at the configuration file for the enb service at
`/usr/local/etc/oai/enb.conf`. There, you will find that the
`mme_ip_address` is likely set to something like `10.10.4.2`. Then by
running `ifconfig`, you can find the vlan interface on that same
subnet. And now you can run something like:
sudo tcpdump -i vlan123
This will let you see the traffic as it flows or you can redirect the
output to a file and run wireshark or other analysis software on it.
## HSS Database
The HSS has a database which is used as a persistent store for things
like valid IMSI values for UEs. This database is pre-populated with
the IMSI of your UE when the experiment begins.
Look in `/usr/local/etc/oai/hss.conf` to see the database
parameters. You can then log into the database to see or change the
persistent state of the HSS:
mysql --user=root --password=linux oai_db
# Modifying Your Experiment
This profile is meant to be a jumping-off point for creating your own
experiments. As such, you have access to the source code for OAI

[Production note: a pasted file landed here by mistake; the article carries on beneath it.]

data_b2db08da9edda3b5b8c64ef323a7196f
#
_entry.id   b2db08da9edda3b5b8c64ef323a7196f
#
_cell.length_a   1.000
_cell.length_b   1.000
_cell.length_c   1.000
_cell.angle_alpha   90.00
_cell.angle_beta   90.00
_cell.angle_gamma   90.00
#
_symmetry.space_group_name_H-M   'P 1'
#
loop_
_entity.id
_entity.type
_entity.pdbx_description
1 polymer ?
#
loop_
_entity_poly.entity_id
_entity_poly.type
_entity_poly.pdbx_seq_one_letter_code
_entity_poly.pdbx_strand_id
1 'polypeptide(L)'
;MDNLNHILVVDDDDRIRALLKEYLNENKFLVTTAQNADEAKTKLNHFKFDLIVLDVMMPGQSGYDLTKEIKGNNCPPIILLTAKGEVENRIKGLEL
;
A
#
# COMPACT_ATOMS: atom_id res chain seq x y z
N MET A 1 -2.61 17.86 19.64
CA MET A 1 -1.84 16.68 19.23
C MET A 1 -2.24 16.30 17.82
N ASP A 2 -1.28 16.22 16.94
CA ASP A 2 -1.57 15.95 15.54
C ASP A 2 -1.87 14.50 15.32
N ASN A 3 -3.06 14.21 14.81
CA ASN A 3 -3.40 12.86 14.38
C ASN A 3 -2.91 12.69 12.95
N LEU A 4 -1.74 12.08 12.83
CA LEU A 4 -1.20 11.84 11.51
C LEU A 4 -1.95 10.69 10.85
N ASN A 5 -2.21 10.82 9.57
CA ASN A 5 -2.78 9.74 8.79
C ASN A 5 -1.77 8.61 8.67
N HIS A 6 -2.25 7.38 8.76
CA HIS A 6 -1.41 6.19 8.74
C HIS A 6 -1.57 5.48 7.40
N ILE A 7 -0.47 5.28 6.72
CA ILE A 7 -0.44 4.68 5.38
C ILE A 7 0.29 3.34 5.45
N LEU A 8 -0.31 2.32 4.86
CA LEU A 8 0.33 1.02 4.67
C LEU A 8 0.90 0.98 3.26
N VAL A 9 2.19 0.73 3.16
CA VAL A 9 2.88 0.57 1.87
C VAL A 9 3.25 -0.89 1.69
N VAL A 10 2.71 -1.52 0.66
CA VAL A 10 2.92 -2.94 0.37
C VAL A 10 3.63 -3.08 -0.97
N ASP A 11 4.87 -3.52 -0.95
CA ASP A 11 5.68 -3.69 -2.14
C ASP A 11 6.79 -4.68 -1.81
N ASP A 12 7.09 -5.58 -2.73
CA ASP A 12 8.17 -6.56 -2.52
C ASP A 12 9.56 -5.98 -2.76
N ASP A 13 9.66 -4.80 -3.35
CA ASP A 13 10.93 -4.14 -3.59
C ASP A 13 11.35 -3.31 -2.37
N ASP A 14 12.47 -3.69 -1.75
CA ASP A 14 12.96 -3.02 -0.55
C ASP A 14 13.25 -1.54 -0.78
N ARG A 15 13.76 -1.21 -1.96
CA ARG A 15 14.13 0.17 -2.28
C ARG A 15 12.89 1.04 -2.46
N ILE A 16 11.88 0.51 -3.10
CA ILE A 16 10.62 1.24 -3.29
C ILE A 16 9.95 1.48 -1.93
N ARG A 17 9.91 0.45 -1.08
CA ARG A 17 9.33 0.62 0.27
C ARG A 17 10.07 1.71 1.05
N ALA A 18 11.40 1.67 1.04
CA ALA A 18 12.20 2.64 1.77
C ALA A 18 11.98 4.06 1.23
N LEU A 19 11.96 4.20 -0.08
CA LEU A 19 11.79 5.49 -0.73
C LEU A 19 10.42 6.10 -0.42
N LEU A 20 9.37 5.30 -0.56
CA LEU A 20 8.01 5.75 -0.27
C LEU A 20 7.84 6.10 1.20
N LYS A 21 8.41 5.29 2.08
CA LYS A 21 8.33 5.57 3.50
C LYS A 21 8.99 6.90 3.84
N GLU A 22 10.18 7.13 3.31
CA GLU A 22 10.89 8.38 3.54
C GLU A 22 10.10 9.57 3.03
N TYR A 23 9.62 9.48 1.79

itself, the ability to modify and recompile it, and you can even
create your own profiles by cloning this repository.
## Source Code
The source code for OAI is located in `/opt/oai` on both the `enb1`
and `epc` nodes. This source code is a snapshot of the [official
repositories](https://gitlab.eurecom.fr/oai).
The `/opt/oai` directory is a mounted blockstore which acts as a local
clone. It is both readable and writeable, but the changes you make
won't persist when your experiment is gone.
### Before Building
When building, installation will fail if the associated service is
still running. In addition, OAI is still a work in progress and is
therefore somewhat fragile when the services don't start up in the
right order. For these reasons, it is usually best to kill all
services before building from source and then restart them in the
correct order afterwards.
Run this on the `enb1` node: